ISSUE No. 6

Clerestory

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The Clerestory Podcast S1 E25

The Oklahoma Tenant Farmer and Me
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Grill Night on Virginia Street

Sunset, palm trees, and chicken on the grill - these three ingredients should have made for a perfect evening. My father-in-law tended the charcoal grill, a black metal contraption where he cooked chicken parts in batches. My Bahamian in-laws and a few friends from the States lounged around our yard in Nassau, chatting and sipping “sky juice” - a local concoction of gin, fresh coconut water, and evaporated milk. I refilled water glasses and slapped mosquitos off my bare legs as Bob Marley and the Wailers crooned from a portable speaker wedged into a windowsill. The Carribean breeze wafted the grill’s smoky aroma around the yard into the pastel sky.

The evening was a snapshot of paradise for everyone except my Hindu vegetarian mother, who was so disgusted by the smell of grilling meat that she went into the house and didn’t come back out for the rest of the night. While my mother hid, the rest of us devoured roasted zucchini, spinach salad with toasted pecans, and platters of chicken cross-hatched with char marks and dressed with my husband's signature sauce of grilled red onions, tangy mustard and rosemary. The sky was dark by the time the feast was over, and I realized that my mother was gone.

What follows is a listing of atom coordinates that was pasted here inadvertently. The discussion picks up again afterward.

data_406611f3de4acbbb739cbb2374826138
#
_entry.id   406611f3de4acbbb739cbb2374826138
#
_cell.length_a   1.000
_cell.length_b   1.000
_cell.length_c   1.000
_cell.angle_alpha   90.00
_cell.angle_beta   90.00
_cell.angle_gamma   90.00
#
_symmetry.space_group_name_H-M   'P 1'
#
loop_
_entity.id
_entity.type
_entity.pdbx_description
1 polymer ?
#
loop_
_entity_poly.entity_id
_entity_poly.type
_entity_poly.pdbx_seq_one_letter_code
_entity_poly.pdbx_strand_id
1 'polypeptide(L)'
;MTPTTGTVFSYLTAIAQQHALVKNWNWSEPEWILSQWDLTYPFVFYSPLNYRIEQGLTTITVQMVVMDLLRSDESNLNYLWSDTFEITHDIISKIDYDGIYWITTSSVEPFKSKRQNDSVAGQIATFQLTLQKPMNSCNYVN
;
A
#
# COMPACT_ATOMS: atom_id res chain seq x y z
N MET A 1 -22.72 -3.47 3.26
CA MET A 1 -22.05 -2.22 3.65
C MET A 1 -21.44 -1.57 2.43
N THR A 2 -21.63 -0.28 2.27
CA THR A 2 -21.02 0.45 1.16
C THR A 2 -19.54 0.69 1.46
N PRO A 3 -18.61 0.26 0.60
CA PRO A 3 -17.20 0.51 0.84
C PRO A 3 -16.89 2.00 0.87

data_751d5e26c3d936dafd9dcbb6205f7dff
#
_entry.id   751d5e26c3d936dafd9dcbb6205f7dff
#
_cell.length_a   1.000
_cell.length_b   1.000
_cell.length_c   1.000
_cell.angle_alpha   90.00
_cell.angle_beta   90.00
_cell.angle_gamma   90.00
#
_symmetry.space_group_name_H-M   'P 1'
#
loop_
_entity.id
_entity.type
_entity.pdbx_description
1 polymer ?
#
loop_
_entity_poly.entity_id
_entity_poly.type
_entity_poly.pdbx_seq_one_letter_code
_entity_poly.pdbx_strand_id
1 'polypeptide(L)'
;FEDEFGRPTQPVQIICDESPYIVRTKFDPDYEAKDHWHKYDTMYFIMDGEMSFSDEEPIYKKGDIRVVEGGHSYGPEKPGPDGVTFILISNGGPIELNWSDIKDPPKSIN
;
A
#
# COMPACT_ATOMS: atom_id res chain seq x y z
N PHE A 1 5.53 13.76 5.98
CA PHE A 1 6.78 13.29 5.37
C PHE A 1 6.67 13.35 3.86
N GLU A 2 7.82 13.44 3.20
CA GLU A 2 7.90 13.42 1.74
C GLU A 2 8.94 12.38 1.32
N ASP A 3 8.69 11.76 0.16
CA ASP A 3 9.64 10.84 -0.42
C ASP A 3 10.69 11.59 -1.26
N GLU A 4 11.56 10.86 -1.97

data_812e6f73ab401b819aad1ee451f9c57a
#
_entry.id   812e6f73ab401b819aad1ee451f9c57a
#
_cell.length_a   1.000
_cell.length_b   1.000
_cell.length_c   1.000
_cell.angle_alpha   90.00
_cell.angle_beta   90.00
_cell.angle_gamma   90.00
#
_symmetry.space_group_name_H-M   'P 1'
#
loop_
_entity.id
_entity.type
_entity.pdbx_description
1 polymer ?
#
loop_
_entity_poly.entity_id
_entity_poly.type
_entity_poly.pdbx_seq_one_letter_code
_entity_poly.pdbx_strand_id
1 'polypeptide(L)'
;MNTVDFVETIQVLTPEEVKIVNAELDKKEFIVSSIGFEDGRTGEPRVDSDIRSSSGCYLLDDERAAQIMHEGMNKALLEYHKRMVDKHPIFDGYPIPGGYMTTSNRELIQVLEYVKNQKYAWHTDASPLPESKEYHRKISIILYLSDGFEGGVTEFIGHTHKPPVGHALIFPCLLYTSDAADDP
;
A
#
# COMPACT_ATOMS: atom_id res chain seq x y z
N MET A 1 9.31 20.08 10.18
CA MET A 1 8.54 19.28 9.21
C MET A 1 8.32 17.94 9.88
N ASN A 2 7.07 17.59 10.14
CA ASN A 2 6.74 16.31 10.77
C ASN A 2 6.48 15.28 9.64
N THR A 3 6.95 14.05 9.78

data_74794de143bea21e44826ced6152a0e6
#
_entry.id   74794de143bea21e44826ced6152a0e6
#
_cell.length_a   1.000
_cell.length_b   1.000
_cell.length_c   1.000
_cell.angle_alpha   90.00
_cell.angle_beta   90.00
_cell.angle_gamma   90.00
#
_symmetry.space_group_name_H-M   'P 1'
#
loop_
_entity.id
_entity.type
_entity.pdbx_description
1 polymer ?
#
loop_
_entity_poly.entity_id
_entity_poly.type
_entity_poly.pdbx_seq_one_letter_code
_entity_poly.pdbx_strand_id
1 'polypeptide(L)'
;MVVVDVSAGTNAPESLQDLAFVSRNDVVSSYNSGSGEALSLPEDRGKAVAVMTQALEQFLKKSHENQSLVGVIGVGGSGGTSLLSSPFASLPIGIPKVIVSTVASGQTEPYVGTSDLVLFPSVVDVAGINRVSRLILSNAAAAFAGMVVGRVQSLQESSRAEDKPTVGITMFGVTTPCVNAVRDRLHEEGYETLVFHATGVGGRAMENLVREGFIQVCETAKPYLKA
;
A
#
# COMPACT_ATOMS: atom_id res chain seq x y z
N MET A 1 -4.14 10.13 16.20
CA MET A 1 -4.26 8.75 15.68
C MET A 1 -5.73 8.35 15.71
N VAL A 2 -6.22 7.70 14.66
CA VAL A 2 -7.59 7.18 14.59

A vegetarian since birth, my mother was from Guyana, South America, a few thousand miles from Nassau, Bahamas. British colonization had displaced my ancestors from India in the 1900s, bringing them to work as indentured laborers in the sugar plantations. The food of my mother’s childhood was considered “West Indian,” or East Indian flavors adapted to the ingredients available in the New World. In their house in Georgetown, my grandmother cooked three fresh meals a day for my mother and her eight siblings, including dahl, rice, roti, and various vegetarian curries, spiced with S&B curry powder in its signature red container.

My father and his family, however, were not vegetarian. As my mother later learned, her own father had a stern talk with her mother-in-law-to-be before the marriage, ensuring that his daughter wouldn’t be forced to prepare meat when she moved into their household. Thus protected, my mother began a new chapter of her life as the only vegetarian in the family. One of the memories she shared when I asked her about the early years of her marriage was when my father brought home crabs, and then left to run an errand. Much to her horror, the live crabs crawled out of the bag and around the kitchen - an experience that would be traumatic for anyone, let alone a vegetarian.